Well, this is a reiteration of my previous journal (I think it was 5) with one exception. In my previous post I neglected to mention a pretty important character in the whole story: my brother. I will not mention his full name, as I do not believe he will want it all over the internet. Also, I did not consult with him on this, so this is completely what I think he would have seen. Also, I’m trying first person, so here it goes. 🙂
We had just finished making our bridge across the river. The other kids who had helped us were getting ready to head into the water. It was more of a dam than a bridge really, and its effectiveness was quite surprising. One side of the river must have risen a good four inches, while the other side looked like it had gone down by roughly the same amount. Several high pressured streams of water sprayed through small gaps, slowly pushing the rocks out. Our dam/bridge would not last long, so I called to Michael, and we both decided to cross.
The bridge, as well as it worked out as a dam, turned out to be not so effective a bridge, and more than our ankles were wet by the time we had crossed over to the giant rock. We had initially thought it was a mountain, but as our Dad had informed us, it was really a rock.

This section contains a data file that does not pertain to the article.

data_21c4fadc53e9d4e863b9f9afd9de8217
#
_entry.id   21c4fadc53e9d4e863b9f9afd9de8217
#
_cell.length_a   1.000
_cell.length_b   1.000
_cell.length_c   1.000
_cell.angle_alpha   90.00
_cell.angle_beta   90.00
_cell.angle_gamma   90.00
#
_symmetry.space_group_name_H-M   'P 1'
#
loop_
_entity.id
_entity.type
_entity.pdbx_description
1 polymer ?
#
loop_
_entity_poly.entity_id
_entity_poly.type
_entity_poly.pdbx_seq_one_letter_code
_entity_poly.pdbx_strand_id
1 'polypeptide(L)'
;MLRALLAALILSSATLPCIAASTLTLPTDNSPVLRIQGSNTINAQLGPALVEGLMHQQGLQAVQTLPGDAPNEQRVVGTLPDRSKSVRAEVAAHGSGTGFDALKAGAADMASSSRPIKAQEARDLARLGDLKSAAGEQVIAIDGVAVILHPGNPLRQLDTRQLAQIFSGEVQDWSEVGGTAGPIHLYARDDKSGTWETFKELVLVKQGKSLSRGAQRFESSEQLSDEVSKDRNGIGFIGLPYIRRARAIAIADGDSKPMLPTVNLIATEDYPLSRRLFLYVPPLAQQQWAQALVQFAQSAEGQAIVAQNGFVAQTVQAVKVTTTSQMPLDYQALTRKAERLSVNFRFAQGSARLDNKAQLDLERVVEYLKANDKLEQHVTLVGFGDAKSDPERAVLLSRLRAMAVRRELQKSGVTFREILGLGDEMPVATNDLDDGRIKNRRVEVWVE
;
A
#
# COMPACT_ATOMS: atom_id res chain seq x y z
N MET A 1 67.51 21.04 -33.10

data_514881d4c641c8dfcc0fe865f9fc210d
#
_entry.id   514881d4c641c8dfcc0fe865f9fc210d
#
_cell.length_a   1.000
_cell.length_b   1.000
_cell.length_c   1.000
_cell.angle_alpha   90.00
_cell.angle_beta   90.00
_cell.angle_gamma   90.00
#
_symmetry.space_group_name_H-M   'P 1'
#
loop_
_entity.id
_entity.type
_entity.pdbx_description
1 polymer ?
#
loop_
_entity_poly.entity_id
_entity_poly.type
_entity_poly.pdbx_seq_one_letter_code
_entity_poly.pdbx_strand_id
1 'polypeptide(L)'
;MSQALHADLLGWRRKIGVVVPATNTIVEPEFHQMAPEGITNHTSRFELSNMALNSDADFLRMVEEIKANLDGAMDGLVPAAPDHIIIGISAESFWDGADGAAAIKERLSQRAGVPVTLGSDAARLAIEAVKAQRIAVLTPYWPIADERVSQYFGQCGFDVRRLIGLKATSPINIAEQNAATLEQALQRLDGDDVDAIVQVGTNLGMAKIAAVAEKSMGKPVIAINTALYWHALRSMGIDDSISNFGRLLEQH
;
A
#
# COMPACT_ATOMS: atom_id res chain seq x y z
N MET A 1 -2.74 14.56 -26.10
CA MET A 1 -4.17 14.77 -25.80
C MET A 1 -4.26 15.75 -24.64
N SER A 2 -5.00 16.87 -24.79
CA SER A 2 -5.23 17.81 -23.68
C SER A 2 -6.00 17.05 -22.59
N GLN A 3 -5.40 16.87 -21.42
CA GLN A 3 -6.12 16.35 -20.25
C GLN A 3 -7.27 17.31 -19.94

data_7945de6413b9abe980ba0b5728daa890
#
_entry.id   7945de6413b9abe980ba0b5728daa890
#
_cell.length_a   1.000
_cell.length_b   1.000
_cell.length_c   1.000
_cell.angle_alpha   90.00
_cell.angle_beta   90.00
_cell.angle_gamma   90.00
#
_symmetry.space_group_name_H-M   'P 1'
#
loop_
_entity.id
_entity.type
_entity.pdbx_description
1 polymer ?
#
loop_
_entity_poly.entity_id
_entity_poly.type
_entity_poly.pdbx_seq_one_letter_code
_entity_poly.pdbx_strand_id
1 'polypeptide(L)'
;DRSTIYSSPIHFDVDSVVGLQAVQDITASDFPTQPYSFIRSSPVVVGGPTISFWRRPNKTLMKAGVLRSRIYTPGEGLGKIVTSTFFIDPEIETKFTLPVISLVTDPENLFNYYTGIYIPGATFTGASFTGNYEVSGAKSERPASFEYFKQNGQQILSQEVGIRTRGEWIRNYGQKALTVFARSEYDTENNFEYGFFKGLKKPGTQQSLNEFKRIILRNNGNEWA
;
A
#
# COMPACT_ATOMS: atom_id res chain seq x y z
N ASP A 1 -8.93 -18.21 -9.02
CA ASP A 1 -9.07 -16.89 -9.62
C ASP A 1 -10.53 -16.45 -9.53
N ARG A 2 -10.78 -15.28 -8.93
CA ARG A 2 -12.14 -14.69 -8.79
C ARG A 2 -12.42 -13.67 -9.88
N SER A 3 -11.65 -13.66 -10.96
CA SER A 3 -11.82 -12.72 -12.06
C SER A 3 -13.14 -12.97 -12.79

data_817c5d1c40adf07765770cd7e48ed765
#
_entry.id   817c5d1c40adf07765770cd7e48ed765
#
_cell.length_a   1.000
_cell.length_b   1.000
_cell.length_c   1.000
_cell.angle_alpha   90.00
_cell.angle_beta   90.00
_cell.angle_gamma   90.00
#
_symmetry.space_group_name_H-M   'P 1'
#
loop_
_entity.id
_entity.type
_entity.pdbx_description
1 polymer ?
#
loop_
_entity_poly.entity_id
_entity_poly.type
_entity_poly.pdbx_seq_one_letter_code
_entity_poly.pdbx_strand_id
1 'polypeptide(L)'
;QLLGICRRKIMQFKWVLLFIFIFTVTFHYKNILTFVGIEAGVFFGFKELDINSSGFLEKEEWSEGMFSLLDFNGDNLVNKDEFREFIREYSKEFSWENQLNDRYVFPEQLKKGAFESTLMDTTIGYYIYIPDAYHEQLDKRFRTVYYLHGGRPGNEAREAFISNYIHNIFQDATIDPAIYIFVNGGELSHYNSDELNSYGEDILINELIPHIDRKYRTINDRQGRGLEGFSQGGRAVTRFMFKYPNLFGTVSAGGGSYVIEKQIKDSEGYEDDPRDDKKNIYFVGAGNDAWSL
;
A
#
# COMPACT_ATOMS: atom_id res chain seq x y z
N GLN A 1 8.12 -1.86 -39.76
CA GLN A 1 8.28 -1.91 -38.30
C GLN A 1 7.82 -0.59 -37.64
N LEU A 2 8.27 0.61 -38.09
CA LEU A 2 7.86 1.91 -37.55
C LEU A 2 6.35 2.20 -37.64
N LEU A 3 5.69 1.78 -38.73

Michael led the climb, he was always the adventurous one, pulling me into the most ridiculous things. And he always seemed to come out of them unscathed, while me, that’s always another story. I just found that really unfair. I followed him up the side of the rock. It was quite an easy climb really, though it looked intimidating. The handholds and footholds were numerous, and I was not far behind Michael when he arrived on the top.
There were a few people up here as well, and we paused for a rest, and to survey our newfound territory. We picked up a couple of rocks and threw them into the river, but soon got tired of that. The rock was calling to us, higher, higher, it beckoned, and so we began searching for another way up.
Michael, being the person he was, found what looked to be a rather plausible solution to our dilemma. A small sand slope that curved up to the next shelf. It was not very steep, and I looked forward to another easy climb. Michael led the way, and he quickly stepped onto the slope. He had been walking on his feet, but instantly assumed a crawling position when he stepped onto it. I wondered why, surely a slope could not be so difficult to conquer.
He took a few steps up it, then stopped. I wondered why he had stopped, but knew better than to question him. Then, to my utmost surprise, he grabbed onto a bush, and slowly swung himself back onto the shelf with me.
“I think we should go up the way you found,” Michael said to me, indicating the other side of the shelf, which I had discovered earlier.
I did not question his judgement, and we made it up onto the second shelf without further incident.